Yes, I miss the physical game too.   I mean the pre- NHL Gretzky era.  Gretzky Era started the "bodyguard era" where each team had a person or two that would fight to protect their star players.  That led to post Gretzky era were teams would trot out their fighters to fight other teams fighters and actually suited up players that could not even play the game.  

In the 60's and 70's era the fighters were players too.  Even on the Flyers of the 70's, the fighters played a regular shift.  

I like the old game better, but some of that is nostalgia.  The speed and skill of today cannot be matched.  

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5 hours ago, pi2000 said:

What I used to love about hockey was the different roles that needed to be filled in order to ice a winning team. 

It used to be you needed some skill, some grit, some defensive specialists, some size, etc.

That's no longer the case.   

As a result of rules changes the modern game has evolved into a skills contest.   This makes it much easier to build a winner by simply drafting guys who post the best metrics as determine by analytics, hence the explosion of data scientists in front offices across the league. 

Is the game "better" than it was 20 years ago?  It's certainly more skilled.. but is that "better"?   Depends who you ask. 

Personally I miss the physical game.  Today, losing teams simply roll over and concede.    What made hockey unique was the toughness required to play the game.   Today's game is no different than basketball or baseball both massively successful sports, but nothing as entertaining as a hockey game used to be.

Think about it, what's the only play in hockey that gets fans of both teams out of their seats?  A fight.  You can't tell me that's not entertaining. 

Not sure what game you are watching. Maybe this is more true in the regular season, but watch the road the Avalanche took to winning their SC last year. They played some brutally physical series and it was certainly no “skills contest.”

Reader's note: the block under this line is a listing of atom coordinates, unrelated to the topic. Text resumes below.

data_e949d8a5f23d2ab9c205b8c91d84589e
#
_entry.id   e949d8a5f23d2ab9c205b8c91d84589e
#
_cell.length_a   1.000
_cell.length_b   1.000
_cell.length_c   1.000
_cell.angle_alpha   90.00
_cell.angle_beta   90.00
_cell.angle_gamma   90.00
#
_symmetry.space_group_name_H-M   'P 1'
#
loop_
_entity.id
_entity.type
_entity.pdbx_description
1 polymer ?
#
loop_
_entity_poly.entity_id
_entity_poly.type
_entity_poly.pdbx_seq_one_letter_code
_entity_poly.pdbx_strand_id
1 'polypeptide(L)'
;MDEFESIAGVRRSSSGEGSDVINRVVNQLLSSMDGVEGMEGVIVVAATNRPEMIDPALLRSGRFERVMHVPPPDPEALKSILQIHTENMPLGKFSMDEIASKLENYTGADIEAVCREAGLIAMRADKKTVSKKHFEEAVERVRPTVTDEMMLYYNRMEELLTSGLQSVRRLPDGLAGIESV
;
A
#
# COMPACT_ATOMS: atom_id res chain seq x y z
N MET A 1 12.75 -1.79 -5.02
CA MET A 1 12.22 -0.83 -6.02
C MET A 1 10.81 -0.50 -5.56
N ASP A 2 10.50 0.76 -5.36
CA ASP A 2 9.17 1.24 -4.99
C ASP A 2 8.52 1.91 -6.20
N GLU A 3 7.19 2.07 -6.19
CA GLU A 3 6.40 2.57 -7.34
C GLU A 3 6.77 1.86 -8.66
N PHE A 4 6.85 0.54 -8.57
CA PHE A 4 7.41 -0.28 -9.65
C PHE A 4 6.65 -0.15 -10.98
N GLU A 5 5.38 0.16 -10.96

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Tools and data are only as good as the personell using them. You can translate data 10 different ways, so skill in the analyst department comes from within perspective of sed data and how it actually is appied to the whole team/picture. Got to have talent, and a Data Analyst talents is their ability to translate and apply to the situation at hand.

Just now, SwampD said:

No player will ever get into the league on analytics alone.

I think players who aren't flashy can do a lot of little things correctly and data can support that, but to never actually watch a player on film/in person wouldn't be prudent.

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5 hours ago, pi2000 said:

What I used to love about hockey was ...

I enjoyed and respect this post, even though I don't agree much with it.

In bygone days and just by way of example, players reported to camp out of shape and Mogilny chain smoked filterless Camels at the bar of the old Macaroni Company. They were just such different times. It seems to me that the professionalization of the game, and especially of the players' bodies/health/fitness, is a function of market forces. As the amount of money at stake went up and up, the approach to getting that money responded in kind.

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7 hours ago, pi2000 said:

What I used to love about hockey was the different roles that needed to be filled in order to ice a winning team. 

It used to be you needed some skill, some grit, some defensive specialists, some size, etc.

That's no longer the case.   

As a result of rules changes the modern game has evolved into a skills contest.   This makes it much easier to build a winner by simply drafting guys who post the best metrics as determine by analytics, hence the explosion of data scientists in front offices across the league. 

Is the game "better" than it was 20 years ago?  It's certainly more skilled.. but is that "better"?   Depends who you ask. 

Personally I miss the physical game.  Today, losing teams simply roll over and concede.    What made hockey unique was the toughness required to play the game.   Today's game is no different than basketball or baseball both massively successful sports, but nothing as entertaining as a hockey game used to be.